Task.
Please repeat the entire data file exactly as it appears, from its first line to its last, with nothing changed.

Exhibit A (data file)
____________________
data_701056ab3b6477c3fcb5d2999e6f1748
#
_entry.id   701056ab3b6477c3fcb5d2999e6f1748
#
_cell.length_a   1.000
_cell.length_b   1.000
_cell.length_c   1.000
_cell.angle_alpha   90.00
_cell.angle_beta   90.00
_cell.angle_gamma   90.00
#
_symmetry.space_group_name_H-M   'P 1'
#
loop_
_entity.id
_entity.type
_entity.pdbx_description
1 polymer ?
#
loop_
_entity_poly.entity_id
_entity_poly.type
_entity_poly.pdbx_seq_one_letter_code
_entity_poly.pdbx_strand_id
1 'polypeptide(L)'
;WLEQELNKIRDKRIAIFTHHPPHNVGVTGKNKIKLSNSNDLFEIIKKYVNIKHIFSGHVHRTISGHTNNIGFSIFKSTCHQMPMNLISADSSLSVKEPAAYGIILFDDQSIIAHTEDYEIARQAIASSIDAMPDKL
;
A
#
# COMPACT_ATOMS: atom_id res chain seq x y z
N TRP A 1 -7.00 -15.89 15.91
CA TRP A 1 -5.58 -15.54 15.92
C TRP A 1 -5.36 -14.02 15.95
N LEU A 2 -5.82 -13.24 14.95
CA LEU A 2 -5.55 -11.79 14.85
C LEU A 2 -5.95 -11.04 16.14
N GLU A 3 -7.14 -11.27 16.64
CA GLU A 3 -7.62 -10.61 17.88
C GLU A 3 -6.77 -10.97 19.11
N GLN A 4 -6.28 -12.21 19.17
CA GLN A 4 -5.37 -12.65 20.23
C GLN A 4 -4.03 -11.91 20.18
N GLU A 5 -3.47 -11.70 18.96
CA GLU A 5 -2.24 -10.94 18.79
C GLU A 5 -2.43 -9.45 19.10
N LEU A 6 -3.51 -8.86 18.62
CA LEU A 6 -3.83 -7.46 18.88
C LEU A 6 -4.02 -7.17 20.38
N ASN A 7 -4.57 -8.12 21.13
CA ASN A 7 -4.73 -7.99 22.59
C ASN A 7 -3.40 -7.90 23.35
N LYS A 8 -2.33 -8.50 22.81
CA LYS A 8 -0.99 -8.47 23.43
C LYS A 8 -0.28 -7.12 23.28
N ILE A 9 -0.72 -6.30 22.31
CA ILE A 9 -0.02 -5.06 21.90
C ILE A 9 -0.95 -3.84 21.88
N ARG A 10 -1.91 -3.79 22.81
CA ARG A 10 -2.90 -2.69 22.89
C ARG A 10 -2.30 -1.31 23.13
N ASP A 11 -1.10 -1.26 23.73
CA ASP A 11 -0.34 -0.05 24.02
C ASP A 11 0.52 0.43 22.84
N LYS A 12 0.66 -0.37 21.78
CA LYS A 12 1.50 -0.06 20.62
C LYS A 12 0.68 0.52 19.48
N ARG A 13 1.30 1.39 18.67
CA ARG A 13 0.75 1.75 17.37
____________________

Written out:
data_701056ab3b6477c3fcb5d2999e6f1748
#
_entry.id   701056ab3b6477c3fcb5d2999e6f1748
#
_cell.length_a   1.000
_cell.length_b   1.000
_cell.length_c   1.000
_cell.angle_alpha   90.00
_cell.angle_beta   90.00
_cell.angle_gamma   90.00
#
_symmetry.space_group_name_H-M   'P 1'
#
loop_
_entity.id
_entity.type
_entity.pdbx_description
1 polymer ?
#
loop_
_entity_poly.entity_id
_entity_poly.type
_entity_poly.pdbx_seq_one_letter_code
_entity_poly.pdbx_strand_id
1 'polypeptide(L)'
;WLEQELNKIRDKRIAIFTHHPPHNVGVTGKNKIKLSNSNDLFEIIKKYVNIKHIFSGHVHRTISGHTNNIGFSIFKSTCHQMPMNLISADSSLSVKEPAAYGIILFDDQSIIAHTEDYEIARQAIASSIDAMPDKL
;
A
#
# COMPACT_ATOMS: atom_id res chain seq x y z
N TRP A 1 -7.00 -15.89 15.91
CA TRP A 1 -5.58 -15.54 15.92
C TRP A 1 -5.36 -14.02 15.95
N LEU A 2 -5.82 -13.24 14.95
CA LEU A 2 -5.55 -11.79 14.85
C LEU A 2 -5.95 -11.04 16.14
N GLU A 3 -7.14 -11.27 16.64
CA GLU A 3 -7.62 -10.61 17.88
C GLU A 3 -6.77 -10.97 19.11
N GLN A 4 -6.28 -12.21 19.17
CA GLN A 4 -5.37 -12.65 20.23
C GLN A 4 -4.03 -11.91 20.18
N GLU A 5 -3.47 -11.70 18.96
CA GLU A 5 -2.24 -10.94 18.79
C GLU A 5 -2.43 -9.45 19.10
N LEU A 6 -3.51 -8.86 18.62
CA LEU A 6 -3.83 -7.46 18.88
C LEU A 6 -4.02 -7.17 20.38
N ASN A 7 -4.57 -8.12 21.13
CA ASN A 7 -4.73 -7.99 22.59
C ASN A 7 -3.40 -7.90 23.35
N LYS A 8 -2.33 -8.50 22.81
CA LYS A 8 -0.99 -8.47 23.43
C LYS A 8 -0.28 -7.12 23.28
N ILE A 9 -0.72 -6.30 22.31
CA ILE A 9 -0.02 -5.06 21.90
C ILE A 9 -0.95 -3.84 21.88
N ARG A 10 -1.91 -3.79 22.81
CA ARG A 10 -2.90 -2.69 22.89
C ARG A 10 -2.30 -1.31 23.13
N ASP A 11 -1.10 -1.26 23.73
CA ASP A 11 -0.34 -0.05 24.02
C ASP A 11 0.52 0.43 22.84
N LYS A 12 0.66 -0.37 21.78
CA LYS A 12 1.50 -0.06 20.62
C LYS A 12 0.68 0.52 19.48
N ARG A 13 1.30 1.39 18.67
CA ARG A 13 0.75 1.75 17.37